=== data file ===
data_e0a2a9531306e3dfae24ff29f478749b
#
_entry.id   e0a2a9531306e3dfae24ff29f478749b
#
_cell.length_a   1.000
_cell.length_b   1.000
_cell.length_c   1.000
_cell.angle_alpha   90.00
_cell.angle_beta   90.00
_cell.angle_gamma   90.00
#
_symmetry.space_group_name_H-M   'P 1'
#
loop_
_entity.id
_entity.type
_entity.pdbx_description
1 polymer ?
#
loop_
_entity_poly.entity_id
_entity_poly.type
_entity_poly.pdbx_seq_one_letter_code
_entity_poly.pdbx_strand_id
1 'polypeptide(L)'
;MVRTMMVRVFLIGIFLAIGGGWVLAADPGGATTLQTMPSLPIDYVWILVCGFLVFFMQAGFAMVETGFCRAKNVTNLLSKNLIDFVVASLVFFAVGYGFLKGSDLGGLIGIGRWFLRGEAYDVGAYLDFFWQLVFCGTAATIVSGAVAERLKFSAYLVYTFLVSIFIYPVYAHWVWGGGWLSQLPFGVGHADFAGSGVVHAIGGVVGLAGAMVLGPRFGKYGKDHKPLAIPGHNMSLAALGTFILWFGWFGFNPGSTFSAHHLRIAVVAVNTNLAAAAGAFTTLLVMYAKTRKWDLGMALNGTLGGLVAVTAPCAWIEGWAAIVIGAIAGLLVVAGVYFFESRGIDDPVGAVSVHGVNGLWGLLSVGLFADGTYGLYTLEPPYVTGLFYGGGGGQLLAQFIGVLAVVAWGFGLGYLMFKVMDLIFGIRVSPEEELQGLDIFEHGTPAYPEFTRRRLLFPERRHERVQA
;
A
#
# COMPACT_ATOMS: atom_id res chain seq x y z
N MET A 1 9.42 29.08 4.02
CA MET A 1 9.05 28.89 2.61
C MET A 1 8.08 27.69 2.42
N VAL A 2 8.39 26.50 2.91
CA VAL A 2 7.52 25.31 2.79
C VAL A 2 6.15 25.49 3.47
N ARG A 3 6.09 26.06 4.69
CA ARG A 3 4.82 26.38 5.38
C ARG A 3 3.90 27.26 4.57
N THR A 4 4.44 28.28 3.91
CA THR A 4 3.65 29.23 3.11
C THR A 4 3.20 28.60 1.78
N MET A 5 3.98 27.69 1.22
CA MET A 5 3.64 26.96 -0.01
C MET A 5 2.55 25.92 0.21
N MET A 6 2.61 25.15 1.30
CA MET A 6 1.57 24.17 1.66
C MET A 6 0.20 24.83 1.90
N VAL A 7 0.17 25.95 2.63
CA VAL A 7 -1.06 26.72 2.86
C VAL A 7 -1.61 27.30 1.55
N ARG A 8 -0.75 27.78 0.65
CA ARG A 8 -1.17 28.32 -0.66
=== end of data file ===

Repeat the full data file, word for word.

data_e0a2a9531306e3dfae24ff29f478749b
#
_entry.id   e0a2a9531306e3dfae24ff29f478749b
#
_cell.length_a   1.000
_cell.length_b   1.000
_cell.length_c   1.000
_cell.angle_alpha   90.00
_cell.angle_beta   90.00
_cell.angle_gamma   90.00
#
_symmetry.space_group_name_H-M   'P 1'
#
loop_
_entity.id
_entity.type
_entity.pdbx_description
1 polymer ?
#
loop_
_entity_poly.entity_id
_entity_poly.type
_entity_poly.pdbx_seq_one_letter_code
_entity_poly.pdbx_strand_id
1 'polypeptide(L)'
;MVRTMMVRVFLIGIFLAIGGGWVLAADPGGATTLQTMPSLPIDYVWILVCGFLVFFMQAGFAMVETGFCRAKNVTNLLSKNLIDFVVASLVFFAVGYGFLKGSDLGGLIGIGRWFLRGEAYDVGAYLDFFWQLVFCGTAATIVSGAVAERLKFSAYLVYTFLVSIFIYPVYAHWVWGGGWLSQLPFGVGHADFAGSGVVHAIGGVVGLAGAMVLGPRFGKYGKDHKPLAIPGHNMSLAALGTFILWFGWFGFNPGSTFSAHHLRIAVVAVNTNLAAAAGAFTTLLVMYAKTRKWDLGMALNGTLGGLVAVTAPCAWIEGWAAIVIGAIAGLLVVAGVYFFESRGIDDPVGAVSVHGVNGLWGLLSVGLFADGTYGLYTLEPPYVTGLFYGGGGGQLLAQFIGVLAVVAWGFGLGYLMFKVMDLIFGIRVSPEEELQGLDIFEHGTPAYPEFTRRRLLFPERRHERVQA
;
A
#
# COMPACT_ATOMS: atom_id res chain seq x y z
N MET A 1 9.42 29.08 4.02
CA MET A 1 9.05 28.89 2.61
C MET A 1 8.08 27.69 2.42
N VAL A 2 8.39 26.50 2.91
CA VAL A 2 7.52 25.31 2.79
C VAL A 2 6.15 25.49 3.47
N ARG A 3 6.09 26.06 4.69
CA ARG A 3 4.82 26.38 5.38
C ARG A 3 3.90 27.26 4.57
N THR A 4 4.44 28.28 3.91
CA THR A 4 3.65 29.23 3.11
C THR A 4 3.20 28.60 1.78
N MET A 5 3.98 27.69 1.22
CA MET A 5 3.64 26.96 -0.01
C MET A 5 2.55 25.92 0.21
N MET A 6 2.61 25.15 1.30
CA MET A 6 1.57 24.17 1.66
C MET A 6 0.20 24.83 1.90
N VAL A 7 0.17 25.95 2.63
CA VAL A 7 -1.06 26.72 2.86
C VAL A 7 -1.61 27.30 1.55
N ARG A 8 -0.75 27.78 0.65
CA ARG A 8 -1.17 28.32 -0.66